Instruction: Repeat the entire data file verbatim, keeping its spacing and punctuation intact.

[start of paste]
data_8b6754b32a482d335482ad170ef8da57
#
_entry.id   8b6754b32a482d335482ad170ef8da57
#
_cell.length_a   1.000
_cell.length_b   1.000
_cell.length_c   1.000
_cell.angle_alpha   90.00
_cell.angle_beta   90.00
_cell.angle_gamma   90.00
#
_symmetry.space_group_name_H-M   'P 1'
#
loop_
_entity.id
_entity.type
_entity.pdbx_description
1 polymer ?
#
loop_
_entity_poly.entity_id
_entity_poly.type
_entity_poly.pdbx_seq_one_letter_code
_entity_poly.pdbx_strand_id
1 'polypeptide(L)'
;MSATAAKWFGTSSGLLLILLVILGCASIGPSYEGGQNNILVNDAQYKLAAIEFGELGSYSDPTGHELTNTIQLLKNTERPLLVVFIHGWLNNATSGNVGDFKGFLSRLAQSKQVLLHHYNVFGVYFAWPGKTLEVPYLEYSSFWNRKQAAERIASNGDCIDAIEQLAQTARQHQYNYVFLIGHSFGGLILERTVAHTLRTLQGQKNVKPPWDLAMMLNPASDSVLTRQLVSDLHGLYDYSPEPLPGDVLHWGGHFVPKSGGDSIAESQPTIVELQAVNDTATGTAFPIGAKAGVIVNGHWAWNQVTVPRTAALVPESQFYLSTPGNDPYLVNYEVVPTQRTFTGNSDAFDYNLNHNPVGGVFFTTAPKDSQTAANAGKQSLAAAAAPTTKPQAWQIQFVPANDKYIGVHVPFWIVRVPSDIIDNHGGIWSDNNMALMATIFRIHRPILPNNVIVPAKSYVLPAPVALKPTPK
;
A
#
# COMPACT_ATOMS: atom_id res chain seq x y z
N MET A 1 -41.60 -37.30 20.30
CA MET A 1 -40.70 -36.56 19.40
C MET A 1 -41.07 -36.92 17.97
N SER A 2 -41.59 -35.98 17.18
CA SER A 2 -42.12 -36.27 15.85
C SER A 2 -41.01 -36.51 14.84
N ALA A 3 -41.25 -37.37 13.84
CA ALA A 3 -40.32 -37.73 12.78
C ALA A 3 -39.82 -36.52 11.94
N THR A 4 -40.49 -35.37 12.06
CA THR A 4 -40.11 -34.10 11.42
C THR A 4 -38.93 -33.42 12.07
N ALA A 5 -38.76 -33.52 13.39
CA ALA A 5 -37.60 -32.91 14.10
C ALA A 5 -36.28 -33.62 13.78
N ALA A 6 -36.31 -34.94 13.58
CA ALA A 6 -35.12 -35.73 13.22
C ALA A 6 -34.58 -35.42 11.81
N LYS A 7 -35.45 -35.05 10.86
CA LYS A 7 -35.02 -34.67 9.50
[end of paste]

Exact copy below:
data_8b6754b32a482d335482ad170ef8da57
#
_entry.id   8b6754b32a482d335482ad170ef8da57
#
_cell.length_a   1.000
_cell.length_b   1.000
_cell.length_c   1.000
_cell.angle_alpha   90.00
_cell.angle_beta   90.00
_cell.angle_gamma   90.00
#
_symmetry.space_group_name_H-M   'P 1'
#
loop_
_entity.id
_entity.type
_entity.pdbx_description
1 polymer ?
#
loop_
_entity_poly.entity_id
_entity_poly.type
_entity_poly.pdbx_seq_one_letter_code
_entity_poly.pdbx_strand_id
1 'polypeptide(L)'
;MSATAAKWFGTSSGLLLILLVILGCASIGPSYEGGQNNILVNDAQYKLAAIEFGELGSYSDPTGHELTNTIQLLKNTERPLLVVFIHGWLNNATSGNVGDFKGFLSRLAQSKQVLLHHYNVFGVYFAWPGKTLEVPYLEYSSFWNRKQAAERIASNGDCIDAIEQLAQTARQHQYNYVFLIGHSFGGLILERTVAHTLRTLQGQKNVKPPWDLAMMLNPASDSVLTRQLVSDLHGLYDYSPEPLPGDVLHWGGHFVPKSGGDSIAESQPTIVELQAVNDTATGTAFPIGAKAGVIVNGHWAWNQVTVPRTAALVPESQFYLSTPGNDPYLVNYEVVPTQRTFTGNSDAFDYNLNHNPVGGVFFTTAPKDSQTAANAGKQSLAAAAAPTTKPQAWQIQFVPANDKYIGVHVPFWIVRVPSDIIDNHGGIWSDNNMALMATIFRIHRPILPNNVIVPAKSYVLPAPVALKPTPK
;
A
#
# COMPACT_ATOMS: atom_id res chain seq x y z
N MET A 1 -41.60 -37.30 20.30
CA MET A 1 -40.70 -36.56 19.40
C MET A 1 -41.07 -36.92 17.97
N SER A 2 -41.59 -35.98 17.18
CA SER A 2 -42.12 -36.27 15.85
C SER A 2 -41.01 -36.51 14.84
N ALA A 3 -41.25 -37.37 13.84
CA ALA A 3 -40.32 -37.73 12.78
C ALA A 3 -39.82 -36.52 11.94
N THR A 4 -40.49 -35.37 12.06
CA THR A 4 -40.11 -34.10 11.42
C THR A 4 -38.93 -33.42 12.07
N ALA A 5 -38.76 -33.52 13.39
CA ALA A 5 -37.60 -32.91 14.10
C ALA A 5 -36.28 -33.62 13.78
N ALA A 6 -36.31 -34.94 13.58
CA ALA A 6 -35.12 -35.73 13.22
C ALA A 6 -34.58 -35.42 11.81
N LYS A 7 -35.45 -35.05 10.86
CA LYS A 7 -35.02 -34.67 9.50